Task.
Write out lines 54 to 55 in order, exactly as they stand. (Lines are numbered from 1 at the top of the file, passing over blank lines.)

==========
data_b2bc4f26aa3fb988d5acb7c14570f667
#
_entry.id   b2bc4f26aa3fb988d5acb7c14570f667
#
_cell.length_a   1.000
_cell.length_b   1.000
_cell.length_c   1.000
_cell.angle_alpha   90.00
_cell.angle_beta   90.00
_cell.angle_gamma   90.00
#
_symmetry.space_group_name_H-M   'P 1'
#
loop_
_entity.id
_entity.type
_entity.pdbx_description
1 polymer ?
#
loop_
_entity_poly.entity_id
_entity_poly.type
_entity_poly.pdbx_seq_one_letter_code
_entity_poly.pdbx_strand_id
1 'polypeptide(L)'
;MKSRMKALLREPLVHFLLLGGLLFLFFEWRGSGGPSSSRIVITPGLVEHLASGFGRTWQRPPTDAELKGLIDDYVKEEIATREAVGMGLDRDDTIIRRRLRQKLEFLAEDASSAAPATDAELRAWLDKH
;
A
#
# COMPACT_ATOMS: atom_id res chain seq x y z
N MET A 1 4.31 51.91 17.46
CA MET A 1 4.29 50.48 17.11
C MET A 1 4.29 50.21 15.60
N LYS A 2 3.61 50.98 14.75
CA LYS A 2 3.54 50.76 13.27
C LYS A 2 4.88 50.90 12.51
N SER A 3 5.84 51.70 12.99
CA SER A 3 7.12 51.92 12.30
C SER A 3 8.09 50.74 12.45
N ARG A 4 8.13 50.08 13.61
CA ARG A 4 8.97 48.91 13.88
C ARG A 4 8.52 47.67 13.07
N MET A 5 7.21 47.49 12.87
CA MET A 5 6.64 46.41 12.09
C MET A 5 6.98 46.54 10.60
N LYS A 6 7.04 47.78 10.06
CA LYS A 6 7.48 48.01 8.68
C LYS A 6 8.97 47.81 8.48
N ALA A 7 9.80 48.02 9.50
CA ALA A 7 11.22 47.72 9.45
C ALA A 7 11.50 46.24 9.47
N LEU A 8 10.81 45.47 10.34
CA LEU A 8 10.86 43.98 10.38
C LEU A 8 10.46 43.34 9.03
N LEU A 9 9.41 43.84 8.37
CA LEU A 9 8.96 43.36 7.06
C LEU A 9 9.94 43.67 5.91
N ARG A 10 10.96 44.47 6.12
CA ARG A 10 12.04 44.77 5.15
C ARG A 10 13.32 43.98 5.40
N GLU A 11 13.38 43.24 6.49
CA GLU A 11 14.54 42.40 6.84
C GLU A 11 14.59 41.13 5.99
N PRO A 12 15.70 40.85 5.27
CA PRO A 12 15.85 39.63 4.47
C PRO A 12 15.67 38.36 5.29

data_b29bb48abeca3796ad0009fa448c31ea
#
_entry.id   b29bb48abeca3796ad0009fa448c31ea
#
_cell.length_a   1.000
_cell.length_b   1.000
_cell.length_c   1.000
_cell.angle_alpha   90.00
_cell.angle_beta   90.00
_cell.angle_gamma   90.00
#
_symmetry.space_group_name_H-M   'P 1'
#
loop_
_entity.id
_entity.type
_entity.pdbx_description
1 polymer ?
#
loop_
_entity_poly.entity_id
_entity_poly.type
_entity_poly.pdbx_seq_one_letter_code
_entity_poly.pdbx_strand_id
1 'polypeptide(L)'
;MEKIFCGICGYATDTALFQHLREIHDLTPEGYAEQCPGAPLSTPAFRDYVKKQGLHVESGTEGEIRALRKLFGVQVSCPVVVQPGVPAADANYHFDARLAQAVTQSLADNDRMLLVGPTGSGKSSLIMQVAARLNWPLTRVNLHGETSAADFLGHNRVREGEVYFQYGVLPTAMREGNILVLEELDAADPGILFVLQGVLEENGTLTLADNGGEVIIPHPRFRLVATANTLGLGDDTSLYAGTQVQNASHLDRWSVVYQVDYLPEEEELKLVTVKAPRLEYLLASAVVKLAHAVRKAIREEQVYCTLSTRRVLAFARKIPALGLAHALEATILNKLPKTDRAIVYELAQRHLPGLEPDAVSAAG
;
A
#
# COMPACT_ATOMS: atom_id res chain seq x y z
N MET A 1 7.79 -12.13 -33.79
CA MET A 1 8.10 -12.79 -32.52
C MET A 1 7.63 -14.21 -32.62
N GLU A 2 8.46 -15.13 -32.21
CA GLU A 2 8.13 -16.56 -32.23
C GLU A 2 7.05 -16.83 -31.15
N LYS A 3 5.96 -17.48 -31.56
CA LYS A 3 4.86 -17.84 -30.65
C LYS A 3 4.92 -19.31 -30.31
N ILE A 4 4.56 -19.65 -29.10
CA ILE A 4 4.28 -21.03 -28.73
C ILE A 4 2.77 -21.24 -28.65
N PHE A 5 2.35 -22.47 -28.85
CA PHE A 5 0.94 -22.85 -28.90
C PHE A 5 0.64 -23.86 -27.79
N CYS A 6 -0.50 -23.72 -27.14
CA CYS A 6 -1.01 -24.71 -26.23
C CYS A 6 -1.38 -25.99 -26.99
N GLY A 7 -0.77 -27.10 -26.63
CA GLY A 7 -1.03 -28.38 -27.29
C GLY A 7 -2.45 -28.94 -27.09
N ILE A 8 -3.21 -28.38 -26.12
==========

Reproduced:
C LEU A 8 10.46 43.34 9.03
N LEU A 9 9.41 43.84 8.37